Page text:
Limiting the guaranteed berths to three – which is far less radical than limiting it to two, or just league champions – allows for the inclusion of the most deserving fourth-place team each year. It could be from the Trinity League, but it could be from the Moore League.
This is not just a jab at the Moore League, either.
The Big VIII in the Inland Division also gets four automatic berths, and the Marmonte League in the Northern Division gets five. In the Northern Division, because the four leagues account for only 15 automatic berths, there is an at-large berth available.
Yet in the Pac-5 and Inland divisions there is no at-large berth available. That means the two marquee divisions in the Southern Section risk its playoffs being watered down by teams that get automatic berths.
Is it a big deal? Probably not. But it is a small deal, and here's why: Hard work should be rewarded, and hard work often manifests itself with above-average play. To deny one of the deserving 16 teams a playoff opportunity goes against the very ideals of the playoffs.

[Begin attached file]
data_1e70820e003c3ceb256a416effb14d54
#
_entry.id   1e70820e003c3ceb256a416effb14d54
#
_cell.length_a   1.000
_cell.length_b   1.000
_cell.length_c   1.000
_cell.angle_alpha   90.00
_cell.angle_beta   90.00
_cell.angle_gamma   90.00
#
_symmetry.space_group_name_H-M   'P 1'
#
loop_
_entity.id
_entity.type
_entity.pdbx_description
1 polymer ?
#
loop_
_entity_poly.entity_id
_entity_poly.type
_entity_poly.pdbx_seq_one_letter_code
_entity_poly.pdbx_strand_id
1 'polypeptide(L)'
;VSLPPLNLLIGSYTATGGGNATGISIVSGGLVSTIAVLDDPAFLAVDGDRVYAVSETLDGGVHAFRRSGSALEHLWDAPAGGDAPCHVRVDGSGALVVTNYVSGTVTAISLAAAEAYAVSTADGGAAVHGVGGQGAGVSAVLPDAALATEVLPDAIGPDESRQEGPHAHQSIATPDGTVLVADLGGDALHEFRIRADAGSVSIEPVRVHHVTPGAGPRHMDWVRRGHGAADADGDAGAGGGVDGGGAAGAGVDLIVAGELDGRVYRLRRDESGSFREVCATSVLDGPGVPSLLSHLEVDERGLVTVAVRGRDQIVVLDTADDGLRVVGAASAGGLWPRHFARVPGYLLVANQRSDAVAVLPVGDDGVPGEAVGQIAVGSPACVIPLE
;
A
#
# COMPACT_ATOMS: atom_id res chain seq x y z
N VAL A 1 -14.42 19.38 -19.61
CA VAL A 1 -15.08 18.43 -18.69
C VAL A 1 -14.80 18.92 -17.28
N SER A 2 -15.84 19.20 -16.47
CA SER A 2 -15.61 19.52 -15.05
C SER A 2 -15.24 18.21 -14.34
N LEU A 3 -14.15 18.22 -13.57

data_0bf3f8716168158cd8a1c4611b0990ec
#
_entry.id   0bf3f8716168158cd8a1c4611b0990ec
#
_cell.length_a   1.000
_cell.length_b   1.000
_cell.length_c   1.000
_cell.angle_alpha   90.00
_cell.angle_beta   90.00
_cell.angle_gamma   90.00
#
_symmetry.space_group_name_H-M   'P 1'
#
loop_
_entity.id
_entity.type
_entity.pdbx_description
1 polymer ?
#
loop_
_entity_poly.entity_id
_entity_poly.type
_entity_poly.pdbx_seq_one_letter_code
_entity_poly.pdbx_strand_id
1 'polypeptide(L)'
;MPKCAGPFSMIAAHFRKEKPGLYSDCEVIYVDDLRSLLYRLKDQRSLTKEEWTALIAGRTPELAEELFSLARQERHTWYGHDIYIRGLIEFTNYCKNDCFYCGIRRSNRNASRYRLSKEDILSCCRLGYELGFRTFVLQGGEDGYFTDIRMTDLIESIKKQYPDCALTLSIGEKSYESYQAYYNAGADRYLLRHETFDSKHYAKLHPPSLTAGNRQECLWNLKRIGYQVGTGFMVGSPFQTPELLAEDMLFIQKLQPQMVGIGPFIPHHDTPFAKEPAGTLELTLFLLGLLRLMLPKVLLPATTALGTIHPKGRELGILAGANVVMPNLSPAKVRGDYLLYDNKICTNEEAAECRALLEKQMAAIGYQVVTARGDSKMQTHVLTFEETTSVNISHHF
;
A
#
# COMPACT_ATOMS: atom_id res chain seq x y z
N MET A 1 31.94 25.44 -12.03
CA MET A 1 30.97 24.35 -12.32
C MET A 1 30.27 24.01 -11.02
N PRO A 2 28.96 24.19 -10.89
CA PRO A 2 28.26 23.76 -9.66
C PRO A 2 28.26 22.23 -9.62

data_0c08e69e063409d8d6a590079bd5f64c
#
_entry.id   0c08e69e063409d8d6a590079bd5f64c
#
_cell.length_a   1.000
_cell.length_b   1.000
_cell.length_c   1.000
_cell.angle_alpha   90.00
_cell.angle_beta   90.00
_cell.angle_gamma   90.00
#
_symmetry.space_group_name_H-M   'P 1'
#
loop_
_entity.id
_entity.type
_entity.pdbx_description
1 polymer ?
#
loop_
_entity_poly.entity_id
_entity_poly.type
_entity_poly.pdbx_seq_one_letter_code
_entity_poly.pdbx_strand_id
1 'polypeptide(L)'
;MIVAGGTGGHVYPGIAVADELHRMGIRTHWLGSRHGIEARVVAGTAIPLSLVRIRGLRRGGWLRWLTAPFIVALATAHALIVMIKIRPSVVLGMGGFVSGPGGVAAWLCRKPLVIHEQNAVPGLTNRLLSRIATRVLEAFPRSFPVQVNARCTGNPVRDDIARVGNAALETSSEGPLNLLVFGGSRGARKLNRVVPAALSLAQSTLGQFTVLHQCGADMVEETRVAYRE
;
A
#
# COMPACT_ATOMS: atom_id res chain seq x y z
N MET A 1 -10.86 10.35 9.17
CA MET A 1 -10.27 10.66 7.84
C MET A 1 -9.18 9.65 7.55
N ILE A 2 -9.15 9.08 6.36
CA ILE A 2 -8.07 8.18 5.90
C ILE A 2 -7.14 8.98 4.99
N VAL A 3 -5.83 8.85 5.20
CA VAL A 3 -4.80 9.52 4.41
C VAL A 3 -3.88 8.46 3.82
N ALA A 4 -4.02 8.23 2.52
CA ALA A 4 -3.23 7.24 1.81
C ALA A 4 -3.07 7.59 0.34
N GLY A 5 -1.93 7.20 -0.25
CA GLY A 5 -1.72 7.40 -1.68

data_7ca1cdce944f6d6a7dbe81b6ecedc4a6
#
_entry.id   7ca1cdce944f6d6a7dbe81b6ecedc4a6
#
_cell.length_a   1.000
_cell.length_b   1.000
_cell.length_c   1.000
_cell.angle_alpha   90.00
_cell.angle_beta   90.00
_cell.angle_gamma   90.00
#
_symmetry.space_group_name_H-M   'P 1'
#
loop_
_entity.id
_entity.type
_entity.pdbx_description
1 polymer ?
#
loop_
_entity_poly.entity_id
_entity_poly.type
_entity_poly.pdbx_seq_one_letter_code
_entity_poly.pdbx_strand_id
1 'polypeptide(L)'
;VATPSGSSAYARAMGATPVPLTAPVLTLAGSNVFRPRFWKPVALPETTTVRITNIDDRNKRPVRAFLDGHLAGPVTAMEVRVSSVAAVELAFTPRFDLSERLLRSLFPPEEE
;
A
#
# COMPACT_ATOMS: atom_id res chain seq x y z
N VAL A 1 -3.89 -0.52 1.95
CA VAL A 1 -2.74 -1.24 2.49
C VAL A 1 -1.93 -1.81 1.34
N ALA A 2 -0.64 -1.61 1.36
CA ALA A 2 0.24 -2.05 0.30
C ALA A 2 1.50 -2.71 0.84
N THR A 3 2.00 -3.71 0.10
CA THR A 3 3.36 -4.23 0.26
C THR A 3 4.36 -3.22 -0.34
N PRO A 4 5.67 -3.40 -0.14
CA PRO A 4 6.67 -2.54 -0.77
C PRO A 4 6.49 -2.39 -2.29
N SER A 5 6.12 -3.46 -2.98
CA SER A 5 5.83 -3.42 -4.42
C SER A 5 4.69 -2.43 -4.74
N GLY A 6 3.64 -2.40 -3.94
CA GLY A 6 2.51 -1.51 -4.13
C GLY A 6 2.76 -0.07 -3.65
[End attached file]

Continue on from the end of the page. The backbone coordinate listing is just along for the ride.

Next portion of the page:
In the last several years under the guidance of assistant commissioner Rob Wigod, seedings for the football playoffs have gone remarkably to form (although it naturally gets a little sketchy in the lower divisions). The point is that there is a person in charge of football who has a clue, and he'll make sure the best available team gets in – and isn't that what it's supposed to be about? ABOUT A THIRD OF THE WAY HOME
The majority of leagues are comprised of six teams, and that means many programs have completed the nonleague portion of their schedules. So far, it looks like Centennial (Corona)
have established themselves as the class of the Inland Division. Centennial has yet to break a sweat in posting victories over Birmingham, Mater Dei-Santa Ana, Chaparral-Temecula and King-Riverside. The closest margin of victory has been a 44-13 demolition of Mater Dei – and that was only because Mater Dei scored the game's last 13 points. Centennial, behind the play of quarterback Michael Eubank